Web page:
Scratchpads: past, present and future
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Scratchpads: past, present and future

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2011 kew e taxonomy workshop 26 may

2011 kew e taxonomy workshop 26 may

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  • Scratchpad home page. People apply for sites from here. Funded by EDIT and partly by GBIF.
  • Scratchpads used in many ways. Cross disciplinary flexibility.
  • Many different kinds of sites.
  • High levels of usage.
  • 2 Major new funding sources from December 2010. Both of these are big collaborative projects. I won’t go into the details of what we are doing in each one respectively. Rather, I am going to focus on the developments o the Scratchpads that have come about thanks to these projects.
  • Re-developmet of the Scratchpads 5 years after the first version.
  • New consistent theme to improve the look of the sites.
  • Workflows to chain functions together making the sites much easier to use.
  • Themed sites so the Scratchpads can be used for other projects and focused tightly on these specific needs of these projects.
  • Editable species pages with more intelligent selection of third party content.
  • More integrated mapping.
  • Including third party content integrated with your content.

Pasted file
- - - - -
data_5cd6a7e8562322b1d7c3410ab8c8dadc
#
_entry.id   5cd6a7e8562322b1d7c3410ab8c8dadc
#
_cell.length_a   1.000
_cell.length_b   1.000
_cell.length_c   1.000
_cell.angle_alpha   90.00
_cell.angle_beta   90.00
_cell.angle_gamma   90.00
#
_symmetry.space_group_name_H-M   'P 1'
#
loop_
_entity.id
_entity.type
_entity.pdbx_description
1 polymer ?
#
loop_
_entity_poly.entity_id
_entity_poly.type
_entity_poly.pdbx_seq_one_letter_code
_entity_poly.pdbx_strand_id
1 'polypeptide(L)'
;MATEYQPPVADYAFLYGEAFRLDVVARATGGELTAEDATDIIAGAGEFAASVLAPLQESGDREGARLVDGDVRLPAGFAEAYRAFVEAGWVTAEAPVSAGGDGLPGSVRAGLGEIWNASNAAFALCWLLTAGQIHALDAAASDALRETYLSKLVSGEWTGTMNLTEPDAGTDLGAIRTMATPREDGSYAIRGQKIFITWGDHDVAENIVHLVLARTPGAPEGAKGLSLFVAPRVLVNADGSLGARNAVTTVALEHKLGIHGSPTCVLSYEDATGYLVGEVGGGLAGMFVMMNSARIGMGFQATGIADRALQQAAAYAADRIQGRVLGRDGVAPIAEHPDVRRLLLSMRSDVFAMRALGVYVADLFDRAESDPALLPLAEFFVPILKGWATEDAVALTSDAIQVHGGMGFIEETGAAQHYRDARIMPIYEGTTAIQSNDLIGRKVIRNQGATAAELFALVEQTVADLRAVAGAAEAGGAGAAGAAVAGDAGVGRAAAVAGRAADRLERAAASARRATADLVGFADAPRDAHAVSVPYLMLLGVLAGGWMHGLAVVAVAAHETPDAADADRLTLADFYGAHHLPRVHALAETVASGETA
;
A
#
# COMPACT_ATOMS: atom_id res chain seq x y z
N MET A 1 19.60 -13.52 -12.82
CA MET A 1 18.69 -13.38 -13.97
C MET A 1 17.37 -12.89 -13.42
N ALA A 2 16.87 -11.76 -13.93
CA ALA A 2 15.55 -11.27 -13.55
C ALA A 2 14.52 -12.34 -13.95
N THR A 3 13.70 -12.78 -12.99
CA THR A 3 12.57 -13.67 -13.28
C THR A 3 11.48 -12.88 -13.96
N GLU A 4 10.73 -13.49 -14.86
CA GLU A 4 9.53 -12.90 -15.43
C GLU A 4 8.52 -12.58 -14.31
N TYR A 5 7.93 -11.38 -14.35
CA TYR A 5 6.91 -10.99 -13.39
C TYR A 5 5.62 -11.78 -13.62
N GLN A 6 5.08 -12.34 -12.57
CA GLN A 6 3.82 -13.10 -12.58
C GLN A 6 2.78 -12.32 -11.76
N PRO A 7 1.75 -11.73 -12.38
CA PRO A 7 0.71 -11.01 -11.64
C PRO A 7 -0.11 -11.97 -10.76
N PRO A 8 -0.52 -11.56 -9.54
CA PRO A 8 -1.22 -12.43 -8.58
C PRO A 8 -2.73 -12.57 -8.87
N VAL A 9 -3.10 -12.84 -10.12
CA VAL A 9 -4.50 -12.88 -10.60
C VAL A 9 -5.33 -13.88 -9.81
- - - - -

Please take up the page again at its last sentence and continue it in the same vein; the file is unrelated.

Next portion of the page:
• The second major transition that I want to comment on concerns the movement away from the scholarly paper (or article) as the major means of scholarly communication. For something like 350 years now, the scientific paper has been the primary way of establishing precedence and validity of scholarly claims. However, as research practices have changed, other forms of scholarly communication are better suited to transmitting information. Research is increasingly a collaborative, data intensive and networked activity. Scholarly databases, in their many different forms, are increasingly becoming a better means of communication information than scholarly papers, because their contents can be re-used in many different ways, compared to scientific papers, which frequently bury this information. Yet in large part our scholarly communication system has not adapted. PDF papers are still the predominant form of scholarly communication, and these hide or exclude the wealth of information and effort – the so-called “Da rk data ” that lead to the construction of the paper. As an example of this, I recently published a paper that had just 2,500 words, but represented the collective effort of 6 people in three different continents who have been building the underling dataset for the past 10 years. While those 2,500 words that I published have a certain value, it’s the underlying data from hundreds of different species, several different genes, and 100’s of hours of analysis that represents the lasting wealth of information we created. In effect what we need is a natively digital scholarly communication system that supports the life-cycle of this data from its creation, through to its synthesis into scholarly papers. In many ways my thinking in this areas is summed up by this quote by a digital librarian, which nicely expresses the problem. “ the future scholarly communication system should closely resemble—and be intertwined with—the scholarly endeavor itself, rather than being its after-thought or annex ”